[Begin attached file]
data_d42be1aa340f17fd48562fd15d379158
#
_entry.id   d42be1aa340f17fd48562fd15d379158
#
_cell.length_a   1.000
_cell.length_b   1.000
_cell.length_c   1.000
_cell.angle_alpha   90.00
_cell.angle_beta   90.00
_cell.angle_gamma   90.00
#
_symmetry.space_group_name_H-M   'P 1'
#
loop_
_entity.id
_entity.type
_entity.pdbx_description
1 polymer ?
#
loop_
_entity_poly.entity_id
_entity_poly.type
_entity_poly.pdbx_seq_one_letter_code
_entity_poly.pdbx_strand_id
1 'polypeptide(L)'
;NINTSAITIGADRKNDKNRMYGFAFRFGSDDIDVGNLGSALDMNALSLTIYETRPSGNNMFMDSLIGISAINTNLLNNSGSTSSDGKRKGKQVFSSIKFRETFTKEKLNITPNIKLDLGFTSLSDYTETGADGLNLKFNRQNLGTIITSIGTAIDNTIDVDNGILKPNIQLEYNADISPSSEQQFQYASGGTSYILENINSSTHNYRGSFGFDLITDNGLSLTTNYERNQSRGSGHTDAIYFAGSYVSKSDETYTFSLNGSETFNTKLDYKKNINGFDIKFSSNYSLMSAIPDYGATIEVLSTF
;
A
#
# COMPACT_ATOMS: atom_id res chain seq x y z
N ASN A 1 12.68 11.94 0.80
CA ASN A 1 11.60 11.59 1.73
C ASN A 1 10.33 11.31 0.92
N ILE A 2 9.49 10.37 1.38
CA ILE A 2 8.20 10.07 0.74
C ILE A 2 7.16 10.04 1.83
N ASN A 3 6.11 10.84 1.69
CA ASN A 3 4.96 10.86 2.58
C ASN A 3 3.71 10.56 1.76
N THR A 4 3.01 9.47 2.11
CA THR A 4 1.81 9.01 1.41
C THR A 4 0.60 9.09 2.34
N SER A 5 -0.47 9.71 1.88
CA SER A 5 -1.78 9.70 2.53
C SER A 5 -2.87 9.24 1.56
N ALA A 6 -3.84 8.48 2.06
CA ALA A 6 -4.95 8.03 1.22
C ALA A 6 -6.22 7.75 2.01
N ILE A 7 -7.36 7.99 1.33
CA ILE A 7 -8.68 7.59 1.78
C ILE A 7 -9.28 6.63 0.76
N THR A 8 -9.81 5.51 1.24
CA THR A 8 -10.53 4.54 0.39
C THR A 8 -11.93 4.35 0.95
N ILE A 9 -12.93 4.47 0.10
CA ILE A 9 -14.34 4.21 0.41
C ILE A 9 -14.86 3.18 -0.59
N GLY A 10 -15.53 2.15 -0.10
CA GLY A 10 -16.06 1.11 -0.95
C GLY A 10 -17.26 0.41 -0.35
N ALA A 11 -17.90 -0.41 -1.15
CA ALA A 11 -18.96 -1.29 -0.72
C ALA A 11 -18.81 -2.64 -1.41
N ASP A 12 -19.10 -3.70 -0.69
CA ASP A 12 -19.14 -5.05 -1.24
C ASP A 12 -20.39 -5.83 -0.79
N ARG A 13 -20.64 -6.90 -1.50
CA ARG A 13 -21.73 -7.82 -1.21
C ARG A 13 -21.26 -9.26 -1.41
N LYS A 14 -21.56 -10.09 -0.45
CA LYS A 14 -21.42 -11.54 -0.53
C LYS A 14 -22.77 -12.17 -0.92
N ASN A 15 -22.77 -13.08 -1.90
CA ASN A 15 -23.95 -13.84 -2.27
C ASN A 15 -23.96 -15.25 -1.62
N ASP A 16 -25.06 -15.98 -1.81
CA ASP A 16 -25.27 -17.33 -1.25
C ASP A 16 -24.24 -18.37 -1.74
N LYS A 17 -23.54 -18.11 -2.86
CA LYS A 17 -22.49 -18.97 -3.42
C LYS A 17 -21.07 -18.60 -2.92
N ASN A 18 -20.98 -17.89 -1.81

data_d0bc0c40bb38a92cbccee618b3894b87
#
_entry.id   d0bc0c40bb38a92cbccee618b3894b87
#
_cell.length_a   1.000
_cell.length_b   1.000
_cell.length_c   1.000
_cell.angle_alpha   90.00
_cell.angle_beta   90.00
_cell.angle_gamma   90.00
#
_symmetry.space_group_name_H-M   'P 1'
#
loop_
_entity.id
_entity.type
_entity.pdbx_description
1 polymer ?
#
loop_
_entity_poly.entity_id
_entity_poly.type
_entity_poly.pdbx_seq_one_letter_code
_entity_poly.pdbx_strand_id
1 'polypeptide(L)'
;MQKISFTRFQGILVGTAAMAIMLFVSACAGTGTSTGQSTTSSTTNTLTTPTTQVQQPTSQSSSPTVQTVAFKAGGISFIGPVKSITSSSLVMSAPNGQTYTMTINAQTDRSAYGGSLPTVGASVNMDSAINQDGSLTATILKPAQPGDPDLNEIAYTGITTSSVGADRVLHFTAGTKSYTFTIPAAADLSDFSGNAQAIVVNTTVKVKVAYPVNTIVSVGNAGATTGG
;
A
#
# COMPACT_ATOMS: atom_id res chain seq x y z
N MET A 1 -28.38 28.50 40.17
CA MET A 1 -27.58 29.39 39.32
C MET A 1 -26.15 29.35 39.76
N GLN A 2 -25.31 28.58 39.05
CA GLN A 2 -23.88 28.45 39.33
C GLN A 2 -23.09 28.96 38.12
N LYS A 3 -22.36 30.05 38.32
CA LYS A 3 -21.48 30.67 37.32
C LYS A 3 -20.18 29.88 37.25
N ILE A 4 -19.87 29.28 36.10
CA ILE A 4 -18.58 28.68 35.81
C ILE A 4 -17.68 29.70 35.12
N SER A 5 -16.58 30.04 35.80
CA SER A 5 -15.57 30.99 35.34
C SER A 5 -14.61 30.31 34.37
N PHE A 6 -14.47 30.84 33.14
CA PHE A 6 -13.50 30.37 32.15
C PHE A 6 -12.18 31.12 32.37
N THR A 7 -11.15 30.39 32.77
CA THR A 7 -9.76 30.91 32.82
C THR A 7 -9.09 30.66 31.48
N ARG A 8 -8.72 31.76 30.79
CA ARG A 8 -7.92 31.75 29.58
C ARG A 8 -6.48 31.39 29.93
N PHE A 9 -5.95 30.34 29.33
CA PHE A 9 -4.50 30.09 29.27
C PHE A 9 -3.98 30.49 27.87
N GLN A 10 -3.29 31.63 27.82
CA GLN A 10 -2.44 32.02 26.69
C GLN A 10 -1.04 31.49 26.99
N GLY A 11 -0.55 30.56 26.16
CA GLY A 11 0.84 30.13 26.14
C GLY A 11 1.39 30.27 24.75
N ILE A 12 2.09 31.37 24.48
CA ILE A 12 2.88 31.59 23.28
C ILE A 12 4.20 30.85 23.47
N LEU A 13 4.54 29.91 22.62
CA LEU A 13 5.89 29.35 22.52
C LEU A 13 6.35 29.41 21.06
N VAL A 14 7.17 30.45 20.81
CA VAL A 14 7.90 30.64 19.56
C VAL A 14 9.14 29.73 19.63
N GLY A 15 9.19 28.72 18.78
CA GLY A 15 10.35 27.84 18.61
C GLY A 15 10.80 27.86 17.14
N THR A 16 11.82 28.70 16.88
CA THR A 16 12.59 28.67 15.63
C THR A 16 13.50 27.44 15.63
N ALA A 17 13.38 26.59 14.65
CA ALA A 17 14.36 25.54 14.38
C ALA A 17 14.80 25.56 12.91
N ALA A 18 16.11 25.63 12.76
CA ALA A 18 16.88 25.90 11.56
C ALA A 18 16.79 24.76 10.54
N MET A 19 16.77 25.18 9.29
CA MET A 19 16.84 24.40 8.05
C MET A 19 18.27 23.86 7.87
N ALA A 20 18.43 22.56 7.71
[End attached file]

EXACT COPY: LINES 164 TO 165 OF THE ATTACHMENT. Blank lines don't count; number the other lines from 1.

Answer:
N ALA A 18 16.11 25.63 12.76
CA ALA A 18 16.88 25.90 11.56